• Food travels really, really bad.

  • In fact food is packed, re-packed,

  • refrigerated, sold, and resold many times over.

  • And by the time it makes it to the consumer,

  • it's lost its nutrients, it's lost its taste, texture and smells.

  • And actually, the really interesting number is --

  • we're talking a lot about reducing waste --

  • is that when a farmer in an industrial farm

  • is looking at a tomato plant,

  • half of these tomatoes will never make it to the consumer because of this.

  • And the cultivars, and the varieties that are chosen,

  • in terms of industrial farming, are cultivars and varieties

  • that are chosen for their toughness, and transportability and not their taste.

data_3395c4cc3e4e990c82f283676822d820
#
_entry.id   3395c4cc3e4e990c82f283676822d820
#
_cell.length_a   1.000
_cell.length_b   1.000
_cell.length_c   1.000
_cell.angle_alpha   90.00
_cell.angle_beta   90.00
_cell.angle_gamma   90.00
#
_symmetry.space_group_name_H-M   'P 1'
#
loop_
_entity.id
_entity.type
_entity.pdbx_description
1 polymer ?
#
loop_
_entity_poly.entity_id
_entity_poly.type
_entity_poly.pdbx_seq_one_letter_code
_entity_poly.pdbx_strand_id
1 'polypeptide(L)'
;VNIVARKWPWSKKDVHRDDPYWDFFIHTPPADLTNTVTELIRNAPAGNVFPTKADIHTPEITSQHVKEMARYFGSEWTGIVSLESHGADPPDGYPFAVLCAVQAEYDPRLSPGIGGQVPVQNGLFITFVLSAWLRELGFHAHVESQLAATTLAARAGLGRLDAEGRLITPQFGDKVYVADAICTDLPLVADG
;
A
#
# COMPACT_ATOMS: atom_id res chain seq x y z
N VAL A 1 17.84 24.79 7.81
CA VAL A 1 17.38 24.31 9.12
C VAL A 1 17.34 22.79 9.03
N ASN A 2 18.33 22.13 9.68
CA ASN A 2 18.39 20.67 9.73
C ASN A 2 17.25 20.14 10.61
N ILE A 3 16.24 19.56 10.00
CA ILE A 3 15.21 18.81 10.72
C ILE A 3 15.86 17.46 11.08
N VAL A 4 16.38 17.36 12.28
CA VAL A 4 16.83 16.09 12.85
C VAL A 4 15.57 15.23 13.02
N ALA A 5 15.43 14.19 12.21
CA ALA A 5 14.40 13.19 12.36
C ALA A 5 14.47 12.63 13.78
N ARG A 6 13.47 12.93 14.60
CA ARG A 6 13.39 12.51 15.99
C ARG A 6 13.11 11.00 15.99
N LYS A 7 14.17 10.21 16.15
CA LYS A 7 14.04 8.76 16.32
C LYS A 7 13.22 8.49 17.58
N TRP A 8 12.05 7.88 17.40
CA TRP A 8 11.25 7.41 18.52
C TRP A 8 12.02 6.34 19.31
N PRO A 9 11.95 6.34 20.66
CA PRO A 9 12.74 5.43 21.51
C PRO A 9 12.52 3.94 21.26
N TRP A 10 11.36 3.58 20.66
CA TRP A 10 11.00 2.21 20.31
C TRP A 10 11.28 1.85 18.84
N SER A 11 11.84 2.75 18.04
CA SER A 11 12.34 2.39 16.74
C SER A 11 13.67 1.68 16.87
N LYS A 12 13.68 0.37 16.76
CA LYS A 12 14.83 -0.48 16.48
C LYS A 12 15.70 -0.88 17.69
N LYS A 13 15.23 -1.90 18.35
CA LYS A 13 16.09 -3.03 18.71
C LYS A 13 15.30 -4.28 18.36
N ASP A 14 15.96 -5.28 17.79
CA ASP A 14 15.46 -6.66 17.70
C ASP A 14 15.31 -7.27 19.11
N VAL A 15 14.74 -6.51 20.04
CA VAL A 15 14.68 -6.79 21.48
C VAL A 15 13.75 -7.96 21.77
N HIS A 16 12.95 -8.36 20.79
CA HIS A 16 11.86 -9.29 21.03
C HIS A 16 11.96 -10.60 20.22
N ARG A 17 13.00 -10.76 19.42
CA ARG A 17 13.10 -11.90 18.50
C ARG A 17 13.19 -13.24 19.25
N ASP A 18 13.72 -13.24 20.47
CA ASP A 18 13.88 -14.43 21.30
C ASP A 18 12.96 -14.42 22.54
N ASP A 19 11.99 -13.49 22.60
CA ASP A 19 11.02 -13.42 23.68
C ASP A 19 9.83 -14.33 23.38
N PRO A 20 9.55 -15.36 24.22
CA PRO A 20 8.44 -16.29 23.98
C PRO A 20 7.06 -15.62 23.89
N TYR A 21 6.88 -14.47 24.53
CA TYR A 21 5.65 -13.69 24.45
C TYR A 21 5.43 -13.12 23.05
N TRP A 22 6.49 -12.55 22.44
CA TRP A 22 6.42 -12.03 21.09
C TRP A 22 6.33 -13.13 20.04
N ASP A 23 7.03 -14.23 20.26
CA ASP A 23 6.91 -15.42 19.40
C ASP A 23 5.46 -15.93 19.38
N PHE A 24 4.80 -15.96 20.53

• There used to be a time where you could choose

  • from 500 different tomatoes to grow in a green house,

  • and now what we're eating is a collection of only 12,

  • roughly 12 cultivars of tomatoes, that are all tough,

  • that will yield very well, that are hard as rocks,

  • but don't necessarily have the same taste.

  • And when you look at industrial farming,

  • the process of industrial farming is far from optimal.

  • Industrial farms today are massive consumers of land,

  • of water, of energy, of resources,

  • and what's been really striking for me,

  • during my research in hydroponics,

  • is that they're very illusive.

  • I spent a good amount of time simply trying to find farms,

  • I actually couldn't find farms, and I ended up concluding,

  • that farms are big black boxes.

  • Not only can we not find them,